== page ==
clinically diagnosed as cysts. This
article presents series of cases
which healed with non surgical
endodontic therapy.
Case: 1
A 25 year female patient was
referred with pain and swelling in
maxillary anterior region to the
Department of Conservative
Dentistry and Endodontics, Sri
Siddhartha Dental College,
Tumkur. Patient gave the history of
pain and swelling in the area of 11
and 12 and had visited the private
dental practioner for treatment.
Some emergency treatment was
done her pain got relieved but she
did not continue the treatment.
Clinical examination revealed
discolored 11 and 12 with access
opening which were clogged with
food debris. Intra oral periapical
radiograph demonstrated a large
radiolucent lesion of 10mm in
diameter with tenacious
radiopaque margin around the root
tips of 11 and 12 (Fig: 1).





Figure 1: Pre-operative radiograph
It was provisionally
diagnosed as chronic periapical
lesion and non-surgical endodontic
therapy was planned for 11 and
12. Access cavities were modified
and cleaning and shaping of the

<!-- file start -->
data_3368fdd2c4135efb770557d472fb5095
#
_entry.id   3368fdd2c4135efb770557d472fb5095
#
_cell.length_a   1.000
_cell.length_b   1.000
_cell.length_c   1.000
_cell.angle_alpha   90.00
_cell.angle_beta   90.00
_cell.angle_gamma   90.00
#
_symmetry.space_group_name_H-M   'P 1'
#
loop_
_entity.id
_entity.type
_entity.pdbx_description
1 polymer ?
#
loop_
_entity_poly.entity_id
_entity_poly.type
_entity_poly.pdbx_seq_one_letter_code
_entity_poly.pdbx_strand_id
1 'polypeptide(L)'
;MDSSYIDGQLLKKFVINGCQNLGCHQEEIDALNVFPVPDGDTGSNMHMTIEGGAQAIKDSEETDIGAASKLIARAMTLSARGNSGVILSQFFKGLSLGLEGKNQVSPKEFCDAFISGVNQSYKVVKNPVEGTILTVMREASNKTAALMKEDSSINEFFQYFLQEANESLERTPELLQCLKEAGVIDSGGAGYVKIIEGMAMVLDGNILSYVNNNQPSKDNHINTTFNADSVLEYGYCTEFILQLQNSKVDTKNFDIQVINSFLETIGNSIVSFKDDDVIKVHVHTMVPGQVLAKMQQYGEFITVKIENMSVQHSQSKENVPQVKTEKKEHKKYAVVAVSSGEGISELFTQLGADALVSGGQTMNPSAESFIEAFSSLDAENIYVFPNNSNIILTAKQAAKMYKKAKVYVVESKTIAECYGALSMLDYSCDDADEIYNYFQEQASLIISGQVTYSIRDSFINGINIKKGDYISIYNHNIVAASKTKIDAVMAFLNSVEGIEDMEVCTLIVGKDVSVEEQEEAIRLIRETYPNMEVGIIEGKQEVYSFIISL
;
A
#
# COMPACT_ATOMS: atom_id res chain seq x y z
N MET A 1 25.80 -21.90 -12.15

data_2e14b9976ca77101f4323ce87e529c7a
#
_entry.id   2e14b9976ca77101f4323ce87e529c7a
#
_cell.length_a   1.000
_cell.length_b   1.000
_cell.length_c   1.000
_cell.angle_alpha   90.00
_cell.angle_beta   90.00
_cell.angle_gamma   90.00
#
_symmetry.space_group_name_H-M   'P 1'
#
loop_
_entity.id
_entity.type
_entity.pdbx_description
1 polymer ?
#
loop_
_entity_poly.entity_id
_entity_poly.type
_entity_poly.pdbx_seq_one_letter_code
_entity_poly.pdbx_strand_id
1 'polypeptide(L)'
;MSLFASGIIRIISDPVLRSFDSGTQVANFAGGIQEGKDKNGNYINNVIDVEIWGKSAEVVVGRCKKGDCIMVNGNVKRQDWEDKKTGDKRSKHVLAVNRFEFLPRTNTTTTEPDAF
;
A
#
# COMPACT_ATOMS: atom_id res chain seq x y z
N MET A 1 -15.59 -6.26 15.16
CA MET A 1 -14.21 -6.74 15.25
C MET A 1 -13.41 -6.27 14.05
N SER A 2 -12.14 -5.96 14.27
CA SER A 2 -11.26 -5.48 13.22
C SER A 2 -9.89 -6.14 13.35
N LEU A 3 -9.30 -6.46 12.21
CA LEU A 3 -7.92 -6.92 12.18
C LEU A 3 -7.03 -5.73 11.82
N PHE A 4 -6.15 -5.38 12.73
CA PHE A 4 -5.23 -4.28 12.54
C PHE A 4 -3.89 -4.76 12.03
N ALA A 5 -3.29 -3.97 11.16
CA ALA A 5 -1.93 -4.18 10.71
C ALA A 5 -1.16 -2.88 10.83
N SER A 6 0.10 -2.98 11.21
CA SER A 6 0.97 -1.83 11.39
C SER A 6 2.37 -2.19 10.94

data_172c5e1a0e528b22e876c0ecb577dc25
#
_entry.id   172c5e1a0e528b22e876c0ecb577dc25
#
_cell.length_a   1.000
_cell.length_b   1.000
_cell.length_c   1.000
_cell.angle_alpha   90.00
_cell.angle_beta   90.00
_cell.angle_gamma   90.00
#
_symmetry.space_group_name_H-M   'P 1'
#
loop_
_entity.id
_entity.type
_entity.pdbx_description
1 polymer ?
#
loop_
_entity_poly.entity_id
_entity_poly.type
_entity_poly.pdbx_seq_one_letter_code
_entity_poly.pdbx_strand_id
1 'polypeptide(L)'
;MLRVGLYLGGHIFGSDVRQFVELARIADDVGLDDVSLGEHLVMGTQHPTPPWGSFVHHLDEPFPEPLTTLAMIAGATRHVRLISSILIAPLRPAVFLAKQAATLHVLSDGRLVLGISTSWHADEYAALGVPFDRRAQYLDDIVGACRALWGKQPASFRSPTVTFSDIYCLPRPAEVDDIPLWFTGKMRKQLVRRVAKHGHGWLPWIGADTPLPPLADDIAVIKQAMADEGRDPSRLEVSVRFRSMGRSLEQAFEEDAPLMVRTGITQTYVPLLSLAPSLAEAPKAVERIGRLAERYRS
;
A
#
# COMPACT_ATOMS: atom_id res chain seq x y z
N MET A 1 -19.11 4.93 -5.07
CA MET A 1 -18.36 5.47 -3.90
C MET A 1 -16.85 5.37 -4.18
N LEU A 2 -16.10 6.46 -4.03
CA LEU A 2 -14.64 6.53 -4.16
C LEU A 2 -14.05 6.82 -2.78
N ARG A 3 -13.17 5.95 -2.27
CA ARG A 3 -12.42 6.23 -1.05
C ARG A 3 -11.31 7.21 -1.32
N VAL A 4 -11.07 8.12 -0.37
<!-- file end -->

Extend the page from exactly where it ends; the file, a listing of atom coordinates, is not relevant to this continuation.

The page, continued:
root canals was done. 3% NaOCl
was used as root canal irrigant.
Since there was purulent discharge
from the canal, Ca (OH)
2
mixed
with saline was placed as intra
canal medicament. Access cavities
restored with temporary cement.
Patient recalled after a week for
review.
During the recall visit patient
was asymptomatic and there was
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February 2011

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no discharge from the canal. Both
teeth were obturated with gutta
percha points and zinc oxide
eugenol sealer using lateral
condensation technique. Patient
was asymptomatic during 1 week
post operative visit. 2 years post
treatment radiograph revealed
progressive healing of periapical
lesion (Fig: 2).






Figure 2:Post-Operative radiograph
after 2 years
Case: 2
A 50 year old male patient
was referred root canal therapy for